Cast & crew bios


Pascal Depuhl filmed ‘On Wings of Hope’ in Afghanistan in early 2012. He is a still commercial photographer, who began filming 2 years ago. “On Wings of Hope” is his first documentary. Pascal was raised in Germany and lives in Miami, with his wife Jacomina and their two daughters Raphaelle and Gabrielle. (Read a longer Bio here.)

Cast (in order of appearance)

Hanelore Aidworker International Assistance Mission Iwan Pilot Pactec Daniel Pilot Pactec Larry Maintanance Manager Pactec Mark Pilot Pactec Jim Doctor Global Partners Sharif Engineer MedAir Vince Teamleader EU Agriculural Mission Sudatjhin Aidworker TF Fund Adam Linguist International Assistance Mission Laurence Head of ECHO European Commission Humanitarian Aid and Civil Protection Richard Program Director Pactec Ahmadullah Satellite Technician Pactec Baquibullah Financial Director Pactec Hamid Afghan boy

Premiere Events

Movie Premiere – Private worldwide premiere screening (April 8th, 2013)

This plane usually lives in Afghanistan, but for the world premiere of “On Wings of Hope,” it stood next to the screen in a 20,000 sqft hangar in Fort Lauderdale, where you could see the same plane that is featured in the movie. Pascal Depuhl, the Miami-based film-maker, introduced the project and told the story of how this documentary came to life right before “On Wings of Hope” was screened. And if that’s not good enough Daniel, the Pactec pilot, who tells the story in the documentary film, explained a little more about what the humanitarian organization that he flies for does, immediately following the film. We’ll close the official program by having a Q&A session with the audience before they took some time to enjoy finger foods and to network with other creative professionals. Check out some photos of the premiere of “On Wings of Hope” on the official Facebook page of “On Wings of Hope”.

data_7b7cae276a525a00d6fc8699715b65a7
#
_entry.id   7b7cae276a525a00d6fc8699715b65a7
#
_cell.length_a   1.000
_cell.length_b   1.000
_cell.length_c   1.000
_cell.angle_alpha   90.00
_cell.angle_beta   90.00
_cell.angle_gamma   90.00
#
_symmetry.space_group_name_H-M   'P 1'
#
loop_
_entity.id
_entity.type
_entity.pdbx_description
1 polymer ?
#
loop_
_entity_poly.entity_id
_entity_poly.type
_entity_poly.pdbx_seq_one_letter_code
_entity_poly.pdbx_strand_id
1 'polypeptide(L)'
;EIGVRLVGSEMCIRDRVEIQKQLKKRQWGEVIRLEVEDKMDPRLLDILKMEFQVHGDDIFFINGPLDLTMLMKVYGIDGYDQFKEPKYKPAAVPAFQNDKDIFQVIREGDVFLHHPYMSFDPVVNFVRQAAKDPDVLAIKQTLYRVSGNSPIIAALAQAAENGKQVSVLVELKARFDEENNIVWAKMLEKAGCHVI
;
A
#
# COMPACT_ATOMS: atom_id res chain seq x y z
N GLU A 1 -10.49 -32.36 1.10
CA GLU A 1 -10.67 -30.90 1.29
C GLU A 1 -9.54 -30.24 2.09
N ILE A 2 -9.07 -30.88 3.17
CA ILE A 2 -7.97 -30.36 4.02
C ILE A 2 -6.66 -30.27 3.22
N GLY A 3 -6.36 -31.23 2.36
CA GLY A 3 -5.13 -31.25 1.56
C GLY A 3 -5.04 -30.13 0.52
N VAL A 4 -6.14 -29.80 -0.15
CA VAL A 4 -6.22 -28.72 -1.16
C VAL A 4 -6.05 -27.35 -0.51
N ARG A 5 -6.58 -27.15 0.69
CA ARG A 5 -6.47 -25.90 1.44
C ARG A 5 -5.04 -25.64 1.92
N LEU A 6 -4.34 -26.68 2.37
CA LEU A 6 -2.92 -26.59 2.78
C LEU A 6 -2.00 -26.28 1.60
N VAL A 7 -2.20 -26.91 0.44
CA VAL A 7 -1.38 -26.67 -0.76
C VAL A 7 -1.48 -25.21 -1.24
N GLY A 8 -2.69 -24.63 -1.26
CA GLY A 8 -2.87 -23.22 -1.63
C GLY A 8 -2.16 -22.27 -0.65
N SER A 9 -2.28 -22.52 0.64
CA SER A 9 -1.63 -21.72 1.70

Moving into Motion” seminar 

Many photographers don’t know where to start, as they consider how to get into shooting motion. It seems so overwhelming to look at everything that goes into producing a video for a client. And many don’t even see the need for considering motion work as a service they should offer their existing clients. This seminar will begin by looking at why a still photographer should consider motion, by exploring what our client’s customers expect to see. The lion share of the seminar will explore how to actually record video on your current equipment, by going over how to set up a Canon 5D MkII camera to be a video camera, what settings to pick (and why) and what add on equipment is helpful in creating better motion work. We’ll spend some time looking at how to set up sound for an HD-DSLR shoot and how to build a rig around your camera that creates professional-looking video. Finally, this seminar will cover how to move your motion camera to create a unique feel in your films. We’ll then screen the short documentary “On Wings of Hope”, which I filmed six months after I began offering my clients motion as part of my business. This event is sponsored by several companies, that make the equipment, which was used in creating this documentary. They will have gear on hand enabling participants can get a feel for what is available for a DSLR filmmaker.

Palm Beach International Film Festival premiere (April 6th, 2014)

“On Wings of Hope” was part of the line up at the 2014 Palm Beach International Film Festival screenings.

TEDx Talk “The Art of Changing Minds” (May 9th, 2014)

Pascal Depuhl shares how surprised he was when he saw the impact that this 15-minute documentary was having on its audiences. Time and time again people were changing their minds about how they saw Afghanistan. On one such screening at a local university, the college polled the students before and after the movie and the results were incredible …

Here is the full TEDx talk in one wordle: